Nonprofit mangement

How The Nonprofit CEO Can Exit Gracefully

How The Nonprofit CEO Can Exit Gracefully

By: Eugene Fram   Free Digital Photo by Membio

Like many nonprofit CEOs, Tom Smith has held the position for 10 or more years. As he reported, and I agreed with his assessment, the association he heads was doing well. The membership has increased substantially, revenues exceed expenses each year, and through a series of development events, the reserve account now exceeds $2million. But Tom was not satisfied. He said the job has become “boring.” In his words, it’s like turning on automatic at the beginning of each year—adjusting to a new board chair, developing a budget and being alert for “Black Swan” events that nobody can anticipate.   He quietly said to himself at the beginning of each year, “I wonder what the big problem is going to be this year?”

Preplanning  

Tom had a preplan: Several years ago, he had purchased an avocado farm in California, and had a partner-manager operating it successfully. He and his wife planned to move there, once he decided it was time to leave his CEO position.

Other potential preplanning actions he might have taken:

  • Buy a second home in a more temperate climate, as retirement dwelling.
  • Quietly investigate the potential to join a nonprofit consulting firm.
  • Assess whether or not he can be successful as a solo consultant.
  • Quietly interact with contacts in nearby education institutions to determine how his experiences and educational credentials might qualify him for teaching or administrative positions.
  • Review grant proposal requests from foundations and governments to assess how his expertise might match those of people needed to manage the grants.   (Be certain none of this type of activity creates a conflict of interest with his current CEO position.)
  • Register with search firm to test his “marketability’ for a more interesting CEO position. (Beware of any firm that requires a fee from you.)

Be Proactive

Once preplanning is complete, discuss it carefully with your family, financial advisors and possibly with an attorney if a major relocation is going to be involved. Be sure that they view the change as you do. Make certain they don’t see a missed opportunity within the current position. Also be certain that the time frame is reasonable for the CEO and the organization. It would be a mistake for the CEO to leave when the CFO is planning to retire. Traditionally, a one to three year period is needed from first discussion to the time the CEO departs.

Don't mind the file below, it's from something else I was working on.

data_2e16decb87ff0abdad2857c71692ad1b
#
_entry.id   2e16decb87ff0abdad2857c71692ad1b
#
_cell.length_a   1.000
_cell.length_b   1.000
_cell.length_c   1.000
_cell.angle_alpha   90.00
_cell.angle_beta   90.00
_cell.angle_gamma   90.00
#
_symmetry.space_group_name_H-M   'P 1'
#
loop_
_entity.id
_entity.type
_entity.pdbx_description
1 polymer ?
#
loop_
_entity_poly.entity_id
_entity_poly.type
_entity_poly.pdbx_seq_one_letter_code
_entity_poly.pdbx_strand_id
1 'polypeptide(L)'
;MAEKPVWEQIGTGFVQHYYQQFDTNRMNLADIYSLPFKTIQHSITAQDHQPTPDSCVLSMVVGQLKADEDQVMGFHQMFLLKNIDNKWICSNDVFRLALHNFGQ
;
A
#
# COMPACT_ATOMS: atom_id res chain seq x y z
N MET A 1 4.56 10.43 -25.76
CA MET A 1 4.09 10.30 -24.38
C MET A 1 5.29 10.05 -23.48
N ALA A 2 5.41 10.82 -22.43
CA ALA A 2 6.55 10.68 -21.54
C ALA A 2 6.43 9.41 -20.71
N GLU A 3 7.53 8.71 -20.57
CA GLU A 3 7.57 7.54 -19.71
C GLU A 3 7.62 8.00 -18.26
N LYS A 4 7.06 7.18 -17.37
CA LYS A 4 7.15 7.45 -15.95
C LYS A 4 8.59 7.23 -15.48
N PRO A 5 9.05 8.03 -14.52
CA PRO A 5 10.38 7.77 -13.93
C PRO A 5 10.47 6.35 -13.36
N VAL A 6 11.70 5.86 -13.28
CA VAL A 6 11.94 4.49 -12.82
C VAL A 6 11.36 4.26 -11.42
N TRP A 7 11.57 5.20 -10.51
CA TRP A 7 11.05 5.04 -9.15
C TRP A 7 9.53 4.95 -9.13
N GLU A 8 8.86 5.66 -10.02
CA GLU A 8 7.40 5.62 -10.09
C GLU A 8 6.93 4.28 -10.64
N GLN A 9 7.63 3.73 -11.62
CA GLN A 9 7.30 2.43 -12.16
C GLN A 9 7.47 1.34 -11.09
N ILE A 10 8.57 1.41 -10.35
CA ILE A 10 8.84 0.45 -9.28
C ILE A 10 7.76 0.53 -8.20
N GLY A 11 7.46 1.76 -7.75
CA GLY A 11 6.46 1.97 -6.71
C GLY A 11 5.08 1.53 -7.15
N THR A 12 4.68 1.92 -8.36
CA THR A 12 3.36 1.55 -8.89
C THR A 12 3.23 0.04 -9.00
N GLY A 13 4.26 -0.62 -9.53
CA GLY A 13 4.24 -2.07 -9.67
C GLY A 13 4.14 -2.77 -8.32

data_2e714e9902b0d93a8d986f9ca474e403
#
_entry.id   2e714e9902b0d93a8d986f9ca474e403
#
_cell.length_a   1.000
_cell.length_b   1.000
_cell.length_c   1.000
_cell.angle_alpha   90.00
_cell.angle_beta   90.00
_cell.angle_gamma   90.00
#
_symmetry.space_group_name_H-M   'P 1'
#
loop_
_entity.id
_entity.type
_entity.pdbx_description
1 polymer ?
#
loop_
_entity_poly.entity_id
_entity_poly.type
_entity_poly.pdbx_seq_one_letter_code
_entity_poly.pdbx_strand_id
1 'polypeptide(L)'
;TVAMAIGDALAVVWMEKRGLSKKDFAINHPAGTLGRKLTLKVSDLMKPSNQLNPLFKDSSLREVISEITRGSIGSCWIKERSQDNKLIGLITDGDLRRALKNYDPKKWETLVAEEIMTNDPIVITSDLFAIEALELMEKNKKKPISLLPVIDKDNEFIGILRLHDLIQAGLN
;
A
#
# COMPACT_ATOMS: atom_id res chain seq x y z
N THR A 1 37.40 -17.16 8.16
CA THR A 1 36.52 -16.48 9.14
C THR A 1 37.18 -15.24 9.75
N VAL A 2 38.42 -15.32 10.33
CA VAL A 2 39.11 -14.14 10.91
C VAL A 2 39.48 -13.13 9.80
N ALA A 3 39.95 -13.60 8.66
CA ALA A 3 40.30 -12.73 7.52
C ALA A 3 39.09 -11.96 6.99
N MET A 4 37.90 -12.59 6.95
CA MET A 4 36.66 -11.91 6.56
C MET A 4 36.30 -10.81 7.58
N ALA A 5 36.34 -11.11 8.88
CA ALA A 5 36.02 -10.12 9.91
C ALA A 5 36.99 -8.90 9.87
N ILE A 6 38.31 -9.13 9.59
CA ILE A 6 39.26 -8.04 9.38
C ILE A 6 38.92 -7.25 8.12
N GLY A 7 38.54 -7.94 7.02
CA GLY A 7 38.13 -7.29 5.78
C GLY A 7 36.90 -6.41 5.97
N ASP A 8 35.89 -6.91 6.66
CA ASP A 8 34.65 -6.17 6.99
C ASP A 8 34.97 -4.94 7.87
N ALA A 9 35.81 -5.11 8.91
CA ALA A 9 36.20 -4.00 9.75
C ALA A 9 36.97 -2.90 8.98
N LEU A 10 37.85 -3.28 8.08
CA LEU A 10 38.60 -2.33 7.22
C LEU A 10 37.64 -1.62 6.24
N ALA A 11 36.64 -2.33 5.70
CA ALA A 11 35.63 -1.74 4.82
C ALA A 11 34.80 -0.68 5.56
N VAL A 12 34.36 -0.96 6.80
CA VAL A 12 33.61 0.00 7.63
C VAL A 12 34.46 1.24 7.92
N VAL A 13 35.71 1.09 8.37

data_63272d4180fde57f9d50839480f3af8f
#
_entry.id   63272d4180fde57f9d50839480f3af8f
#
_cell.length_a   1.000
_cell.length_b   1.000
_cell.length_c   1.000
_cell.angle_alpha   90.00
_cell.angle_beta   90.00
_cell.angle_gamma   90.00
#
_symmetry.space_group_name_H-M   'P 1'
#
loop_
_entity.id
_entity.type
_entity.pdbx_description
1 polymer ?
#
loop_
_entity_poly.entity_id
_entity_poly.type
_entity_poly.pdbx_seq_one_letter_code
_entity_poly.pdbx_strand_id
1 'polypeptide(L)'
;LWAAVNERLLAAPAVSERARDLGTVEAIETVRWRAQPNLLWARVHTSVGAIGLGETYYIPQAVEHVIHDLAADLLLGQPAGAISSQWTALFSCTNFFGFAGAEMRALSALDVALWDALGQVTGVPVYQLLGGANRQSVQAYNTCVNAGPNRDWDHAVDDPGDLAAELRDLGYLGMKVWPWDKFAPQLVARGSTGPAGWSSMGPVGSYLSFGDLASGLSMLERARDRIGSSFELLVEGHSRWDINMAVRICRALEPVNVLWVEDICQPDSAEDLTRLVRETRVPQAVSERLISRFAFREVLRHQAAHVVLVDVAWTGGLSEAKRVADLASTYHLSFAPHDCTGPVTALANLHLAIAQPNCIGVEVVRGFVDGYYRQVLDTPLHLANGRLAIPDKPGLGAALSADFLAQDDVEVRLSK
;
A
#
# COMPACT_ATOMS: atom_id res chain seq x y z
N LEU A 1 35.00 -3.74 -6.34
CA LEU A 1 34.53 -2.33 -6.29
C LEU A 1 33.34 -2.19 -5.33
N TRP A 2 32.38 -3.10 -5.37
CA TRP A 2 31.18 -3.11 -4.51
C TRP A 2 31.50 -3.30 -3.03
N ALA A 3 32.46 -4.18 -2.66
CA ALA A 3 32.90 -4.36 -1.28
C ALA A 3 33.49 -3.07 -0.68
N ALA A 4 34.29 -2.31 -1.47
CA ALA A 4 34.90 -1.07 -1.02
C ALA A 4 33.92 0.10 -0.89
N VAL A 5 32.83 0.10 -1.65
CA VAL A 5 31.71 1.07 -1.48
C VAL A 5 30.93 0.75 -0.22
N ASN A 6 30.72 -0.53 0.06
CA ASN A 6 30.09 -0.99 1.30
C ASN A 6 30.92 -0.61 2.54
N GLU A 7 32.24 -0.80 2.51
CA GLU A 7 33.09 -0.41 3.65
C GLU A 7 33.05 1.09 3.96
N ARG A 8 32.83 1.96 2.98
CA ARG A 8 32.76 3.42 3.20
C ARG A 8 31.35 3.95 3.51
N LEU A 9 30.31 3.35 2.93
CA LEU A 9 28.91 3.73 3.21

Inform the Board

This should be accomplished in several steps. First quietly inform the board chair. Then at intervals alert other members of the board, the management team and staff.   The CEO has been around for a long time and has an obligation to prepare the organization for a major change. I recently watched a nonprofit executive group “tread water,” for 18 months from the rumors of the CEO’s departure through the selection of the new CEO and his arrival at the office.   To develop a graceful exit, the incumbent needs to be aware of the situation and help provide s smooth transition.

Leaving With Dignity 

Leave as scheduled. Any delay will extend the uncertainty that surrounds the transition.   As noted above, nonprofit organizations have their own ways of remaining static during these transition periods.   Your CEO nonprofit successor deserves better strong support.

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Can Nonprofit Management Usurp Board Responsibilities?

Can Nonprofit Management Usurp Board Responsibilities?

By Eugene H. Fram     Free Digital Image

On balance management will always have more information about the organization than volunteer board members. As a result, board members must be proactive in seeking information from management and a variety of other sources, even if they must involve employees other than senior management. Following are three field examples showing what has happened when boards failed to be proactive (more…)

Nonprofit Boardroom Elephants and the ‘Nice Guy’ Syndrome: A Complex Problem

Nonprofit Boardroom Elephants and the ‘Nice Guy’ Syndrome: A Complex Problem

By: Eugene Fram

An updated and revised viewer favorite post